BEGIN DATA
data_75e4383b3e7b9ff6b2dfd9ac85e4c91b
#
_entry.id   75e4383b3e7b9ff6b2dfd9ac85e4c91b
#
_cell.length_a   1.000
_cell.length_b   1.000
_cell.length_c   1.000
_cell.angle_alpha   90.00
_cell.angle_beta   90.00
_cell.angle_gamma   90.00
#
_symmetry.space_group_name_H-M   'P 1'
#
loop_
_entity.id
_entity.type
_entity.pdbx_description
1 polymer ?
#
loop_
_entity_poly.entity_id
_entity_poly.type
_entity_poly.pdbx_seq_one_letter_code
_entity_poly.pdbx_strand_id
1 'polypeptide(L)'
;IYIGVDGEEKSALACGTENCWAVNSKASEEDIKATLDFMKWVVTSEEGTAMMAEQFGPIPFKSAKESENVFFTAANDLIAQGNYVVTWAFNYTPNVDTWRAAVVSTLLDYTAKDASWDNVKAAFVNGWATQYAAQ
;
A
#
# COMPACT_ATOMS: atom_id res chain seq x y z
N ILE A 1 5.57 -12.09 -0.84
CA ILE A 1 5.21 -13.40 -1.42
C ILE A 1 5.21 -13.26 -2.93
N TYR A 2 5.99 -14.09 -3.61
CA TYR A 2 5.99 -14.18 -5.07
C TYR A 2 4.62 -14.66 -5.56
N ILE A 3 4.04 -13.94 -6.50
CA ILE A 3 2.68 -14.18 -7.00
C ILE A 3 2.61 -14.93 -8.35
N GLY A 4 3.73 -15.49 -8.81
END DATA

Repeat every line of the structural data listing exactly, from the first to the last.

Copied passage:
data_75e4383b3e7b9ff6b2dfd9ac85e4c91b
#
_entry.id   75e4383b3e7b9ff6b2dfd9ac85e4c91b
#
_cell.length_a   1.000
_cell.length_b   1.000
_cell.length_c   1.000
_cell.angle_alpha   90.00
_cell.angle_beta   90.00
_cell.angle_gamma   90.00
#
_symmetry.space_group_name_H-M   'P 1'
#
loop_
_entity.id
_entity.type
_entity.pdbx_description
1 polymer ?
#
loop_
_entity_poly.entity_id
_entity_poly.type
_entity_poly.pdbx_seq_one_letter_code
_entity_poly.pdbx_strand_id
1 'polypeptide(L)'
;IYIGVDGEEKSALACGTENCWAVNSKASEEDIKATLDFMKWVVTSEEGTAMMAEQFGPIPFKSAKESENVFFTAANDLIAQGNYVVTWAFNYTPNVDTWRAAVVSTLLDYTAKDASWDNVKAAFVNGWATQYAAQ
;
A
#
# COMPACT_ATOMS: atom_id res chain seq x y z
N ILE A 1 5.57 -12.09 -0.84
CA ILE A 1 5.21 -13.40 -1.42
C ILE A 1 5.21 -13.26 -2.93
N TYR A 2 5.99 -14.09 -3.61
CA TYR A 2 5.99 -14.18 -5.07
C TYR A 2 4.62 -14.66 -5.56
N ILE A 3 4.04 -13.94 -6.50
CA ILE A 3 2.68 -14.18 -7.00
C ILE A 3 2.61 -14.93 -8.35
N GLY A 4 3.73 -15.49 -8.81